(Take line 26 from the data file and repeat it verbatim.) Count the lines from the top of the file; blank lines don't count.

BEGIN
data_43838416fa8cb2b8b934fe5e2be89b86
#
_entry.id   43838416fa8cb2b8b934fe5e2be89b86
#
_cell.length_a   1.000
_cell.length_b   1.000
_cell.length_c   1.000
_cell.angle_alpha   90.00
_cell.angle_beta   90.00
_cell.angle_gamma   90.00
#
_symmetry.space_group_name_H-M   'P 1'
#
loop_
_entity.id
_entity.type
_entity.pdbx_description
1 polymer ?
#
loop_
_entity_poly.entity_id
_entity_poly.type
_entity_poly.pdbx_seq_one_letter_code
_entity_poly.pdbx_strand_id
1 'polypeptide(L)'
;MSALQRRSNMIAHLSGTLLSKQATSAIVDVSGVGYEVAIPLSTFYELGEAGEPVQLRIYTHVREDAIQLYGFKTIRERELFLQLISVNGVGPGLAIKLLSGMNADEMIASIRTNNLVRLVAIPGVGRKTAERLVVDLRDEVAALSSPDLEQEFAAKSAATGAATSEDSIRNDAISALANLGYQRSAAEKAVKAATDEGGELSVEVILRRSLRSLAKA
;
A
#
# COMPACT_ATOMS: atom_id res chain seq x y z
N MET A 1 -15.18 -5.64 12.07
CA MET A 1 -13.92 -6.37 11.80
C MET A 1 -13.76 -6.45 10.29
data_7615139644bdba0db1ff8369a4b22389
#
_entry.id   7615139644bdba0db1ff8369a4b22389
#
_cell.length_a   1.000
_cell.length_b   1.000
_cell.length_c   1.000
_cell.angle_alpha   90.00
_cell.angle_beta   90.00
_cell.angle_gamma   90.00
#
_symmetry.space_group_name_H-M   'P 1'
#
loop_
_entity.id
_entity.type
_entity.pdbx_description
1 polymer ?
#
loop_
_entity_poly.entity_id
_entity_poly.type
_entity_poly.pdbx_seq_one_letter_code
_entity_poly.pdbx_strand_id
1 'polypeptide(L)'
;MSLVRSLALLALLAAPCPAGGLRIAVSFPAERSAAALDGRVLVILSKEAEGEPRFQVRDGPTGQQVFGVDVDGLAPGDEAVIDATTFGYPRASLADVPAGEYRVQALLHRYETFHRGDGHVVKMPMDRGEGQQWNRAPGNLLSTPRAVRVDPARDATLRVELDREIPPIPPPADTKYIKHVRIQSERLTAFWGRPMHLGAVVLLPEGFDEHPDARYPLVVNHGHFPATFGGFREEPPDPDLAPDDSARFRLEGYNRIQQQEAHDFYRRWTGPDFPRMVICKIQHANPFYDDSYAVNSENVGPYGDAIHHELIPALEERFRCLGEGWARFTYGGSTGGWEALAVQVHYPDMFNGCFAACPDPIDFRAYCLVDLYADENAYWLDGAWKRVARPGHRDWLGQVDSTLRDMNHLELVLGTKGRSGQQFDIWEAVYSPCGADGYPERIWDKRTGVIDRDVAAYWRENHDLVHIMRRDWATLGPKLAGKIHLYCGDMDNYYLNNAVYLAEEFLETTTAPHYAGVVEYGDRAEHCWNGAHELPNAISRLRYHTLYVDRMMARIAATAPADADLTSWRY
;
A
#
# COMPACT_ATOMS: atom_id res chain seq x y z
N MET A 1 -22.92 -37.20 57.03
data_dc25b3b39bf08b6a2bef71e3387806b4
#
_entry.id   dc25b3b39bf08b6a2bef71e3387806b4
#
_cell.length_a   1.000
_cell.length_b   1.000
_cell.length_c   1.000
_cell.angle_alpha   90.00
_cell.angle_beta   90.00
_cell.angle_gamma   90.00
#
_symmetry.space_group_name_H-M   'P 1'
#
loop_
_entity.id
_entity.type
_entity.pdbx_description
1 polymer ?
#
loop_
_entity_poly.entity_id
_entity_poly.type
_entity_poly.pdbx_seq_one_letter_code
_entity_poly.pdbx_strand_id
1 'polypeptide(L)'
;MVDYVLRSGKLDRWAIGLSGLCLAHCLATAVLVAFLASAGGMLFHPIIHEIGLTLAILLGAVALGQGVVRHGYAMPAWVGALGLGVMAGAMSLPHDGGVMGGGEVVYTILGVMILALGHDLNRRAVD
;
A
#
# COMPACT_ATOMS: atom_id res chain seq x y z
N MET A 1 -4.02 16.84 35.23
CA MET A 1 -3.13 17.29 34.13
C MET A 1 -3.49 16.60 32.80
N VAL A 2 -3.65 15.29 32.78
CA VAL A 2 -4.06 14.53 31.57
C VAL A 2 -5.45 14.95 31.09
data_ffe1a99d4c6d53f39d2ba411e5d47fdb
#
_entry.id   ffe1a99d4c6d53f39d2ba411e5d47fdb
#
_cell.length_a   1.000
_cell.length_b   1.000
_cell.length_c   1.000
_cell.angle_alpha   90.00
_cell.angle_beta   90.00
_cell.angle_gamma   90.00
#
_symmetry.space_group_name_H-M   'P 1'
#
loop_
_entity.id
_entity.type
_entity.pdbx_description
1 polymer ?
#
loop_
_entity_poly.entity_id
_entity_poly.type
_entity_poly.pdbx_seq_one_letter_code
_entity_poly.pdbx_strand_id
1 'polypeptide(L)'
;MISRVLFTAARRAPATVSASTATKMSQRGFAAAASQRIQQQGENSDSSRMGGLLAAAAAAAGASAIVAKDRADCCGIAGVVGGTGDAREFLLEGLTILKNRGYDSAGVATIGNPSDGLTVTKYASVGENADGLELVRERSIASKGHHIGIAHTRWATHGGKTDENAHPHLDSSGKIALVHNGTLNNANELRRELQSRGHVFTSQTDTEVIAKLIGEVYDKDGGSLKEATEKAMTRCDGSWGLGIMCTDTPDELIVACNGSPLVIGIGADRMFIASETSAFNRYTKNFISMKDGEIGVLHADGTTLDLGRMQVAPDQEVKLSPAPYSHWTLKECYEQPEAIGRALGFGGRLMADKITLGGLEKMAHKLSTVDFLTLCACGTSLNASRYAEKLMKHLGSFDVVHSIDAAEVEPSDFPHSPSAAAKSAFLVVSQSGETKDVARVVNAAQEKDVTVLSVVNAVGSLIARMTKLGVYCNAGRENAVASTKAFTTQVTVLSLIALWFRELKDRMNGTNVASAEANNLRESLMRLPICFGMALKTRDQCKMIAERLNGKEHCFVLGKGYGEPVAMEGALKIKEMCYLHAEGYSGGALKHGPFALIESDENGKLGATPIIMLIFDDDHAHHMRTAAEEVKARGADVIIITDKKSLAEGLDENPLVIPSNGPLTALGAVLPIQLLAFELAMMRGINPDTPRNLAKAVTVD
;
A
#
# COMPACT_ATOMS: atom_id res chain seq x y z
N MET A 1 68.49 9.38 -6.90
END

;MSALQRRSNMIAHLSGTLLSKQATSAIVDVSGVGYEVAIPLSTFYELGEAGEPVQLRIYTHVREDAIQLYGFKTIRERELFLQLISVNGVGPGLAIKLLSGMNADEMIASIRTNNLVRLVAIPGVGRKTAERLVVDLRDEVAALSSPDLEQEFAAKSAATGAATSEDSIRNDAISALANLGYQRSAAEKAVKAATDEGGELSVEVILRRSLRSLAKA